With local elections fourteen days away it is high time pengovsky writes them up. Not that there’s a whole lot of interest in them in the first place. Case in point being this video featuring main contenders for mayor which drew about as much attention as a six-days-old fart (either that or it’s just that fucking bad :)). Be that as it may, fact of the matter is that as many as 770 people are running for mayors of 208 municipalities, of those sixty-nine are running for mayors of eleven urban municipalities.
If you’re a statistics buff, here’s some more for you, courtesy of the National Electoral Commission: 25,824 people are running for seats in municipal and city councils, of those 9,951 are women. There are 93 women running for mayor, while the youngest candidate is one Aljaž Verhovnik, age 19, who’s running for mayor of Ravne na Koroškem on a Social Democrats ticket. 23 incumbent mayors have no opposing candidate and are for all intents and purposes already re-elected. And, finally turning to Ljubljana, the nation’s capital sports the longest ballot as there are thirteen people running for mayor and twenty-four parties and lists which put forward 658 candidates for 45 seats in the city council.
Janković seems poised to continue to wear the mayoral chain and recieve foreign dignitaries (photo: The Firm™)
Ninamedia polling agency and POP TV ran some polling results for Ljubljana ten days ago which were encouraging, Or discouraging. Or surprising. Depends on how you look at them. Pengovsky had the opportunity to look at the entire data set so my conclusions in this series will be based on more that just the sketchy report published first by POP TV and then by Finance daily.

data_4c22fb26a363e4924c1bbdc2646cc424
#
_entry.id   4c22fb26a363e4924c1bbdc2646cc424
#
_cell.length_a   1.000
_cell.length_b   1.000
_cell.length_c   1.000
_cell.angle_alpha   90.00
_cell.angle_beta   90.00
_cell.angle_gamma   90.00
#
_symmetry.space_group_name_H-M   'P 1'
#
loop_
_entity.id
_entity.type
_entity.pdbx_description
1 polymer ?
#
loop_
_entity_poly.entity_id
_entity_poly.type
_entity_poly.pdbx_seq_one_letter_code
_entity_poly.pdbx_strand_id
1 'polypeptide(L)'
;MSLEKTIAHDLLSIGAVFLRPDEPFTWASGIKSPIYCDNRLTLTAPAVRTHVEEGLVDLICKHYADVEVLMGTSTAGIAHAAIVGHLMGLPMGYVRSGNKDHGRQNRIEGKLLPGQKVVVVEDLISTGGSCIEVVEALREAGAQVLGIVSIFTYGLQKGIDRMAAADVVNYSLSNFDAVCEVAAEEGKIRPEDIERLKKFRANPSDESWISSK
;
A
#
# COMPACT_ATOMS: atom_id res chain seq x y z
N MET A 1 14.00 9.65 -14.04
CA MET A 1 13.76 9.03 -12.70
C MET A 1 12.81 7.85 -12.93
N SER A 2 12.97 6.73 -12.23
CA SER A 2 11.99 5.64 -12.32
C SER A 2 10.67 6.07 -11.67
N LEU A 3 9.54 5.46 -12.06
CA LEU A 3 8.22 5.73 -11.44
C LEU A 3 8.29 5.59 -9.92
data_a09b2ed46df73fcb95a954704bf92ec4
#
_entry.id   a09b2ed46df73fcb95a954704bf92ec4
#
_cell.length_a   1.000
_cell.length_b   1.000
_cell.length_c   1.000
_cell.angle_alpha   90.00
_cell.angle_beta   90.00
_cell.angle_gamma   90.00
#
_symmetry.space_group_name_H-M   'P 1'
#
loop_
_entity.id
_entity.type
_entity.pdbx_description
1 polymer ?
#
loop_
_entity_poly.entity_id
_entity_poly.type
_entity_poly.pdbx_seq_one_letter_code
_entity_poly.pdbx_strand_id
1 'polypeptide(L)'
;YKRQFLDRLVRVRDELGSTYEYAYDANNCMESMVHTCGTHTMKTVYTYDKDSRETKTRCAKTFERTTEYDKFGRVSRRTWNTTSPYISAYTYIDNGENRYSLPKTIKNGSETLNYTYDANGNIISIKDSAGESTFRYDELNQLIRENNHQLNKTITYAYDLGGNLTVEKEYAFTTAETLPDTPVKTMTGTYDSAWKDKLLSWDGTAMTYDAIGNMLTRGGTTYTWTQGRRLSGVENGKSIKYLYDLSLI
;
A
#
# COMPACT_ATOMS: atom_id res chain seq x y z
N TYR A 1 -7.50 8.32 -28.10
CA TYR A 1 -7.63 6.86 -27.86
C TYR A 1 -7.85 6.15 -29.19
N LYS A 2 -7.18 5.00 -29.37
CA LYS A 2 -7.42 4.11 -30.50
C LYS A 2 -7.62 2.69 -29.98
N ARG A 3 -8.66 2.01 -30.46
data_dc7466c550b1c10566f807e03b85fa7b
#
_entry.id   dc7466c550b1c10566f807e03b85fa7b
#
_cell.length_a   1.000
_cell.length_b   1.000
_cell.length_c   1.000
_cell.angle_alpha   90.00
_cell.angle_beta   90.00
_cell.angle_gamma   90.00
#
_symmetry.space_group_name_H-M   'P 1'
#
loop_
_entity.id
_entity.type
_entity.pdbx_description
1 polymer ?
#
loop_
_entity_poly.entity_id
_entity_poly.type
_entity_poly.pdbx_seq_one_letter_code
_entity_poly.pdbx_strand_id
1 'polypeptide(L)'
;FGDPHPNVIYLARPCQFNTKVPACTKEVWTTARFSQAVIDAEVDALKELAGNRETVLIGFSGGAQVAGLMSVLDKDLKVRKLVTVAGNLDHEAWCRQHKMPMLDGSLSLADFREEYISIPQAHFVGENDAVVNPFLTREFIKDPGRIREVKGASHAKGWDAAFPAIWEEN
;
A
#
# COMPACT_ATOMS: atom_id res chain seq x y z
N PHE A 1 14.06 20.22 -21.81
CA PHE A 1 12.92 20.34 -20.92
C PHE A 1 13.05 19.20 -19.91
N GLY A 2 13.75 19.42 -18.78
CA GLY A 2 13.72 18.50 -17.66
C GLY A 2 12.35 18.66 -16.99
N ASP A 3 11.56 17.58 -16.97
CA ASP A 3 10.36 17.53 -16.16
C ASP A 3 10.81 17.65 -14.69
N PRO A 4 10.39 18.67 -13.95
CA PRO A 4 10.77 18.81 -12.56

So, where is we? Basically there’s no chance of an upset in Ljubljana mayor race. Incumbent mayor Zoran Janković has a 63% support among Ljubljana voters and is trailed a long way back by Mojca Kucler Dolinar of Nova Slovenija (NSi) who got a measly 6,2 % support. She is then followed by Zofija Mazej Kukovič of Janez Janša‘s SDS, who mustered a 5,3 % support.
Let me run that by you again: Zoran Janković has a 63% of support to begin with. This is exactly the same level of support he won in elections four years ago. So despite all the mud that was thrown at him, despite the fact that sometimes things are not exactly as advertised, despite the fact that he has the political nuance of a bulldozer on steroids which alienated some of his political supporters and the despite the fact that he doesn’t give a shit about the “not-in-my-back-yard” syndrome, which spurred some sixty initiatives opposing many of his projects in Ljubjlana, despite all that he didn’t lose an inch of support among the electorate.
What seems to have occurred though, is that the above initiatives have generated enough support for Miha Jazbinšek (The Green Party), the lonesome cowboy of Ljubljana politics to end up in fourth place with a staggering 5,1 % of support, who constantly hovered around them, giving them advice (either solicited or unsolicited) Since Jazby, as he is popularly known runs for mayor primarily to generate enough votes for his list of city council candidates, the result is more than encouraging for him. If this goes on he might even get enough votes to not just get himself re-elected as councilman, but also to squeeze in another member of his list which would be a major achievment for the former environment minister (1990-1994) who runs a no-budget campaign.
A smack in the face